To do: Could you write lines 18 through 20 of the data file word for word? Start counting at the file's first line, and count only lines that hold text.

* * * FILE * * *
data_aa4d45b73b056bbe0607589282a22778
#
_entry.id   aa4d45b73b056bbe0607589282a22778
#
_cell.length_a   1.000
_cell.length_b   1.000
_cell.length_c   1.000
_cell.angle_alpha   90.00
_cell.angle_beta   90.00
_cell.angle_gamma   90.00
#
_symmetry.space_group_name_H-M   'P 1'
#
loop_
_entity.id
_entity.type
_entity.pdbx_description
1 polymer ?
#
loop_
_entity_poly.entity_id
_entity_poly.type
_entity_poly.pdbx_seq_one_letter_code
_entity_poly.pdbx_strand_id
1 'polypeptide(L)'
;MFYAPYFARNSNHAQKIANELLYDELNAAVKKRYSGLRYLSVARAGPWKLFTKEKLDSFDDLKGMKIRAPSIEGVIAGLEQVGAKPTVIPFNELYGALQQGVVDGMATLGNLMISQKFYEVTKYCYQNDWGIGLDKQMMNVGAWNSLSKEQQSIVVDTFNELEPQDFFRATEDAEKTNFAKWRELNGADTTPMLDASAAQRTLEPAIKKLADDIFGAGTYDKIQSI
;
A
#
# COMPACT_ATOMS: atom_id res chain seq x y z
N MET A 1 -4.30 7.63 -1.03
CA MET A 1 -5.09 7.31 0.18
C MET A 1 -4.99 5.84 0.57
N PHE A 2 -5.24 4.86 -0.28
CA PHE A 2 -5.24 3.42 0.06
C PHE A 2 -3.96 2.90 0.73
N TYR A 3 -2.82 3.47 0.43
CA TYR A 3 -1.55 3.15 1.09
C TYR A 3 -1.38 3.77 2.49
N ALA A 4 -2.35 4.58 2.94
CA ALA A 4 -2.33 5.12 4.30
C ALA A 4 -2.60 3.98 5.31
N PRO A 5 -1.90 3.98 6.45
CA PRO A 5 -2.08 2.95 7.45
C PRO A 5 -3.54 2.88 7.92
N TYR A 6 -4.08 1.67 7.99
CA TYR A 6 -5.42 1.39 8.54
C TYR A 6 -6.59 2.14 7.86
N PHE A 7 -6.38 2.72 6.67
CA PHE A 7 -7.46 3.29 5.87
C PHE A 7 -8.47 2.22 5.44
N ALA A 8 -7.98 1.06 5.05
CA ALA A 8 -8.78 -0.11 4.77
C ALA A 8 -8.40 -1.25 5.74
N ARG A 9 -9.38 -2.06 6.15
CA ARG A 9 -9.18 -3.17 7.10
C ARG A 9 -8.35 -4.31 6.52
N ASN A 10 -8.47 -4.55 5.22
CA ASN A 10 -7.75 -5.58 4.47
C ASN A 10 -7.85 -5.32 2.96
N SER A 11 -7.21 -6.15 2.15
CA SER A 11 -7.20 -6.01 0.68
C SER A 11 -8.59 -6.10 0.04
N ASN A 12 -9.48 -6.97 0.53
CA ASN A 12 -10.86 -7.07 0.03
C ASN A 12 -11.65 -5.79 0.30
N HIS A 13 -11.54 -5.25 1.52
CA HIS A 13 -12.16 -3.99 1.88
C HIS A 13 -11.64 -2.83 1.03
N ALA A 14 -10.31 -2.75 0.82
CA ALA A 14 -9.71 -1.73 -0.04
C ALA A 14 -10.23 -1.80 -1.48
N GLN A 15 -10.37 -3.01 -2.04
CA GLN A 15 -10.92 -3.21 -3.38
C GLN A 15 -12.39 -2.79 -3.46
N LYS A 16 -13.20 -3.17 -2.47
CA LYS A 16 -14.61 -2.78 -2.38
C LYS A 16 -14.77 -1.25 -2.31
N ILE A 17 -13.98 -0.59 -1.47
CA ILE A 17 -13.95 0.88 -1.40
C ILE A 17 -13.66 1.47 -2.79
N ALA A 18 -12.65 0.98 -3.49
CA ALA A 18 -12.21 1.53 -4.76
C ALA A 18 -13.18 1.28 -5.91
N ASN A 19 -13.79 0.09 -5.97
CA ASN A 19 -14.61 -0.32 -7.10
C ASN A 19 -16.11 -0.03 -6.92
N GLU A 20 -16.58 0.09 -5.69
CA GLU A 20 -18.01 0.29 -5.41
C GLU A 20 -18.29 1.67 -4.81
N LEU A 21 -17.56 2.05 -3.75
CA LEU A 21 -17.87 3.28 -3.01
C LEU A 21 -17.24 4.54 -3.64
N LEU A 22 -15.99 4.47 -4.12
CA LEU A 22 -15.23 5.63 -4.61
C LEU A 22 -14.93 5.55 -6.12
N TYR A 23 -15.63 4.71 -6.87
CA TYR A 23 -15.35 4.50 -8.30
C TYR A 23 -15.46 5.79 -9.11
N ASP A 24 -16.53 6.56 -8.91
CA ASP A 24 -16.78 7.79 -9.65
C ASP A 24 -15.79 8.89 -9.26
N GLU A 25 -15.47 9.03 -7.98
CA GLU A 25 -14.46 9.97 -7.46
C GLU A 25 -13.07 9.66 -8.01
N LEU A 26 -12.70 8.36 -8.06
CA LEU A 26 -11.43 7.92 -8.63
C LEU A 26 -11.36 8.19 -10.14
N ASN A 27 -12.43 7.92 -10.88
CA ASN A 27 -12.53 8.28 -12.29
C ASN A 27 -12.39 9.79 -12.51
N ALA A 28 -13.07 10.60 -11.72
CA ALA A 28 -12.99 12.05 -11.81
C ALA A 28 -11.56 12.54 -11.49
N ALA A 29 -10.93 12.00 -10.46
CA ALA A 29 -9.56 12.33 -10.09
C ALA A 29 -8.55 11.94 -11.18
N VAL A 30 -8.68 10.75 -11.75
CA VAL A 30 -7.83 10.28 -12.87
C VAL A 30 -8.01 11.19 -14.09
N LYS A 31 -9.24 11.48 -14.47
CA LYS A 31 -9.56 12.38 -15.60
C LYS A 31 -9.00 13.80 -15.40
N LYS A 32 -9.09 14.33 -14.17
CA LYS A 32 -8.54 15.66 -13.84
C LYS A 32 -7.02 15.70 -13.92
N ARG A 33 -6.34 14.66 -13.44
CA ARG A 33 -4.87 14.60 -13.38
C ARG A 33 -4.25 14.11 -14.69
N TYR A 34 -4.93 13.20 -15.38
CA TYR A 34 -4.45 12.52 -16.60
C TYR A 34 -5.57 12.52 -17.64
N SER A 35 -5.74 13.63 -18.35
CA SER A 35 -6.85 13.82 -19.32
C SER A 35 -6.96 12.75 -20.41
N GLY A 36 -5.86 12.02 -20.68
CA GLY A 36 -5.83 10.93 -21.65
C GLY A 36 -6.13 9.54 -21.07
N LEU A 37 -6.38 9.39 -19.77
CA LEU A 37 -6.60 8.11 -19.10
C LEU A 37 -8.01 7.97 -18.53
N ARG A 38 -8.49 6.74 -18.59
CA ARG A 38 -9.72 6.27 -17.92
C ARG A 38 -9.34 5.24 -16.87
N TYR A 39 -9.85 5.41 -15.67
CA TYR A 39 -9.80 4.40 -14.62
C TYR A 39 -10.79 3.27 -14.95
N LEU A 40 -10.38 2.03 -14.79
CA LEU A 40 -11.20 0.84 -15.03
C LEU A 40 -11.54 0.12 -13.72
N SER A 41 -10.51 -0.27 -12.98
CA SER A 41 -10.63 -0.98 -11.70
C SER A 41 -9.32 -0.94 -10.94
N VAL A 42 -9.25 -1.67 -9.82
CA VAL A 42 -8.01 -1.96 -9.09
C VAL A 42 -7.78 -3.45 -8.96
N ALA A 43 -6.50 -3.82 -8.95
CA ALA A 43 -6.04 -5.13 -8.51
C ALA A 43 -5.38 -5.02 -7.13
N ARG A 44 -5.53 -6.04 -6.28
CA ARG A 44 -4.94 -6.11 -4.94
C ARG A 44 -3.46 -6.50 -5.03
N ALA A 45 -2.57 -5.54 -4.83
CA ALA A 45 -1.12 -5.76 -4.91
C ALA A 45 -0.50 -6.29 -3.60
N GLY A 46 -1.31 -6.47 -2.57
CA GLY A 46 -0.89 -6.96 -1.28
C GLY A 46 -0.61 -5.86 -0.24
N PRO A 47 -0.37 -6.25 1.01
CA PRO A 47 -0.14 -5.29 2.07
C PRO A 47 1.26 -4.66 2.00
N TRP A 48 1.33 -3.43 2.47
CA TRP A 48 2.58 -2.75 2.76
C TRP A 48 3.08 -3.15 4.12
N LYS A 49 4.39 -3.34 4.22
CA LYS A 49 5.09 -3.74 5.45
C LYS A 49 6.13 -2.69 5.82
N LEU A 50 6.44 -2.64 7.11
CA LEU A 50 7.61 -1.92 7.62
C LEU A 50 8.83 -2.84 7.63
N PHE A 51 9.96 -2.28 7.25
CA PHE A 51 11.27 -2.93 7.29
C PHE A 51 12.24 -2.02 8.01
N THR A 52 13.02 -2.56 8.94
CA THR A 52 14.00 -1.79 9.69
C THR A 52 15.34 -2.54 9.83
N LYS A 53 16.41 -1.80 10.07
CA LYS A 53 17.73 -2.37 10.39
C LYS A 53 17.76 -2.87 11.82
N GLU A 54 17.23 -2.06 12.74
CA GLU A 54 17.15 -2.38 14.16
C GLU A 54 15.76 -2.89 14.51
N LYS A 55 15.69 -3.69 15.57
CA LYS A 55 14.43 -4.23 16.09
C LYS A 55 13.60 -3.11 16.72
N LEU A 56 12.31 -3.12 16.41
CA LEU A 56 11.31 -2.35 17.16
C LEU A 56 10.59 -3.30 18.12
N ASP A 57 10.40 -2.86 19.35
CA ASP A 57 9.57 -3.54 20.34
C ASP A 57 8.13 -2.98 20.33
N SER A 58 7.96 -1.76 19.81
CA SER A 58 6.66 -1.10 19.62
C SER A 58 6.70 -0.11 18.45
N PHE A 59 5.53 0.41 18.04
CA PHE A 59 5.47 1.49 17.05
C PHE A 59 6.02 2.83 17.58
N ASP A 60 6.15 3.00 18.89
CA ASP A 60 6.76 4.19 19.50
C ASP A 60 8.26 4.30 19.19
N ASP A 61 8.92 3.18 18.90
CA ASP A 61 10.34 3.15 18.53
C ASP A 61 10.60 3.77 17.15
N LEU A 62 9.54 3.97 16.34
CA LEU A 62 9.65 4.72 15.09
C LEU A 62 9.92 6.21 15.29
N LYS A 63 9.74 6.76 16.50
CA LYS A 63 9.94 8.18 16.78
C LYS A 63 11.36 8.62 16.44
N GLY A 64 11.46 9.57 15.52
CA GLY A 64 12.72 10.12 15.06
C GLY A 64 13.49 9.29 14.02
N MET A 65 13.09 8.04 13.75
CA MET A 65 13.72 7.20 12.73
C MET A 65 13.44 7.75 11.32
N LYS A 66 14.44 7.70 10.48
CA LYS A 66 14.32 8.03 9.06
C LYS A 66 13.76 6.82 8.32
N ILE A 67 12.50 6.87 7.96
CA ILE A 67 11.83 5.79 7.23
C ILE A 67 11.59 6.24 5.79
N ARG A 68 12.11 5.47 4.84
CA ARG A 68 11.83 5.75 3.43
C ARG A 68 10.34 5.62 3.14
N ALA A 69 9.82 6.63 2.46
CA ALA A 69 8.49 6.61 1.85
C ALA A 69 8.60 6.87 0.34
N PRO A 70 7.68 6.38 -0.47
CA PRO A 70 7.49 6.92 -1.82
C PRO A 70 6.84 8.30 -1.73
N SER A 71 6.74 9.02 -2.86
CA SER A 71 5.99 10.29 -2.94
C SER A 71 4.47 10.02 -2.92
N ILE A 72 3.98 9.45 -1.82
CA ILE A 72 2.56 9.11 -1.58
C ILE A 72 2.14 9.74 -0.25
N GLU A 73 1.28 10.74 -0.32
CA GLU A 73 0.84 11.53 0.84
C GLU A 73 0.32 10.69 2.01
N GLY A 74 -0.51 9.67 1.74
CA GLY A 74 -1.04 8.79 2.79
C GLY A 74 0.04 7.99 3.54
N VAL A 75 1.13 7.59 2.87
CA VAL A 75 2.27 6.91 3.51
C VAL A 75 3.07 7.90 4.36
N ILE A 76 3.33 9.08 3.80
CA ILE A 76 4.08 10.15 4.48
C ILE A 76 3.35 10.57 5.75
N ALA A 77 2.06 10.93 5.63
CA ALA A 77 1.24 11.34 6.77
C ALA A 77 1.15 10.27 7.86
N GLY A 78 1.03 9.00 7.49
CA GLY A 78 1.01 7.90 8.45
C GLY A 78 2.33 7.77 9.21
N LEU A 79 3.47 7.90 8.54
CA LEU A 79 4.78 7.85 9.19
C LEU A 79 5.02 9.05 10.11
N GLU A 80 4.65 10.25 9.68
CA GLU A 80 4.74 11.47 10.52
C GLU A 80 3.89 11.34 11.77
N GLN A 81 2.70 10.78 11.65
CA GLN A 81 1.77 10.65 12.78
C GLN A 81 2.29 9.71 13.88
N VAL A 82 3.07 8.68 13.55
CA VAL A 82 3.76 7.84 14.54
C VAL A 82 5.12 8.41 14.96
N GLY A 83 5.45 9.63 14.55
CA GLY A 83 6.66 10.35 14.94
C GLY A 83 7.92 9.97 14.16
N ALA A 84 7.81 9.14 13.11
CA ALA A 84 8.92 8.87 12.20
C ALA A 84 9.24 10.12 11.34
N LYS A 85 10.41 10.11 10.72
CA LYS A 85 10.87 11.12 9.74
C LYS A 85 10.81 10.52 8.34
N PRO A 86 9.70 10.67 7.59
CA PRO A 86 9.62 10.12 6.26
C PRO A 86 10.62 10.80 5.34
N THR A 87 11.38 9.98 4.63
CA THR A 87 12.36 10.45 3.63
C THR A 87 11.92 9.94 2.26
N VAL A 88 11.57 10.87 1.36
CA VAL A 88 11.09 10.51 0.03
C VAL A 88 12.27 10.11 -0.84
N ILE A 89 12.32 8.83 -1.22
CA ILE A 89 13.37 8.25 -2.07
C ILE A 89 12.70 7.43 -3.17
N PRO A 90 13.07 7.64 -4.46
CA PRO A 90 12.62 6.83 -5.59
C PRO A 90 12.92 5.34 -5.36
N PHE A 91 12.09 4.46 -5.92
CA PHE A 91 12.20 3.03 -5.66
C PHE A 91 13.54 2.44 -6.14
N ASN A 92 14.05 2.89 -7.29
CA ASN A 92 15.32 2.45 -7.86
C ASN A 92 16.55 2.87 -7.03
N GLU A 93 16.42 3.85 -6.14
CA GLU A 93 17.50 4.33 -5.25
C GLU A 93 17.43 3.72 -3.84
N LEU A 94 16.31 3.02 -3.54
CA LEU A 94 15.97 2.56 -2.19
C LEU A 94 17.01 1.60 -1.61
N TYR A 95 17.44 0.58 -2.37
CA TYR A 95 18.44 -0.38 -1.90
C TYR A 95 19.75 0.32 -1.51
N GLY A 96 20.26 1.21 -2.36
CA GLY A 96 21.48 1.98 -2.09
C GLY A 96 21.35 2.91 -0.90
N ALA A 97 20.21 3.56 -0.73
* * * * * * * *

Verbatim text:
1 polymer ?
#
loop_